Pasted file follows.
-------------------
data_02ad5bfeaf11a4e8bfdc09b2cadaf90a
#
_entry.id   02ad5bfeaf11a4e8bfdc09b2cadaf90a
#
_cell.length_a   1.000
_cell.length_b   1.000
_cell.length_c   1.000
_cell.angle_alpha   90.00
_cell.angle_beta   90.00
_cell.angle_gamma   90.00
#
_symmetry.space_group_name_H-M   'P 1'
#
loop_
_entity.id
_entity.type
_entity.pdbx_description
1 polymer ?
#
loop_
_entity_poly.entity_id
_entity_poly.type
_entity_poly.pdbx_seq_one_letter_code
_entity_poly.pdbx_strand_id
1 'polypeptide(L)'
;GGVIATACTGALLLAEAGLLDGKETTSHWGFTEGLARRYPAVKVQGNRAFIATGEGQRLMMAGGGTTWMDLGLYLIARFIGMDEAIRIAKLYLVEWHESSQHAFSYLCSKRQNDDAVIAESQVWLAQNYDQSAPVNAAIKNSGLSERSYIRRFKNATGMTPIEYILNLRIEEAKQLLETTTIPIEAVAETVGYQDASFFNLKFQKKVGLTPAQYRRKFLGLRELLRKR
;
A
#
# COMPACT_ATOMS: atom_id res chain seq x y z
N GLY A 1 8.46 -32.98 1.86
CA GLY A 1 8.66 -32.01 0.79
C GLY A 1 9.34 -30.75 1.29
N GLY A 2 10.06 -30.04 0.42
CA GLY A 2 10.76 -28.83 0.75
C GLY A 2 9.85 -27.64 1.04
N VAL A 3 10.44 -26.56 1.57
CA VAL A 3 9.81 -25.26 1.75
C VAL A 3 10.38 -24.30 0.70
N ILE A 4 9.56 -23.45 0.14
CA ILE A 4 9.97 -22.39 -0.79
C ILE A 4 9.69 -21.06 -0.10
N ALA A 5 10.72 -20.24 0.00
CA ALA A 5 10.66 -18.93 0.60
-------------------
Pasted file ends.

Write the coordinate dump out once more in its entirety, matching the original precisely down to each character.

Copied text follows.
data_02ad5bfeaf11a4e8bfdc09b2cadaf90a
#
_entry.id   02ad5bfeaf11a4e8bfdc09b2cadaf90a
#
_cell.length_a   1.000
_cell.length_b   1.000
_cell.length_c   1.000
_cell.angle_alpha   90.00
_cell.angle_beta   90.00
_cell.angle_gamma   90.00
#
_symmetry.space_group_name_H-M   'P 1'
#
loop_
_entity.id
_entity.type
_entity.pdbx_description
1 polymer ?
#
loop_
_entity_poly.entity_id
_entity_poly.type
_entity_poly.pdbx_seq_one_letter_code
_entity_poly.pdbx_strand_id
1 'polypeptide(L)'
;GGVIATACTGALLLAEAGLLDGKETTSHWGFTEGLARRYPAVKVQGNRAFIATGEGQRLMMAGGGTTWMDLGLYLIARFIGMDEAIRIAKLYLVEWHESSQHAFSYLCSKRQNDDAVIAESQVWLAQNYDQSAPVNAAIKNSGLSERSYIRRFKNATGMTPIEYILNLRIEEAKQLLETTTIPIEAVAETVGYQDASFFNLKFQKKVGLTPAQYRRKFLGLRELLRKR
;
A
#
# COMPACT_ATOMS: atom_id res chain seq x y z
N GLY A 1 8.46 -32.98 1.86
CA GLY A 1 8.66 -32.01 0.79
C GLY A 1 9.34 -30.75 1.29
N GLY A 2 10.06 -30.04 0.42
CA GLY A 2 10.76 -28.83 0.75
C GLY A 2 9.85 -27.64 1.04
N VAL A 3 10.44 -26.56 1.57
CA VAL A 3 9.81 -25.26 1.75
C VAL A 3 10.38 -24.30 0.70
N ILE A 4 9.56 -23.45 0.14
CA ILE A 4 9.97 -22.39 -0.79
C ILE A 4 9.69 -21.06 -0.10
N ALA A 5 10.72 -20.24 0.00
CA ALA A 5 10.66 -18.93 0.60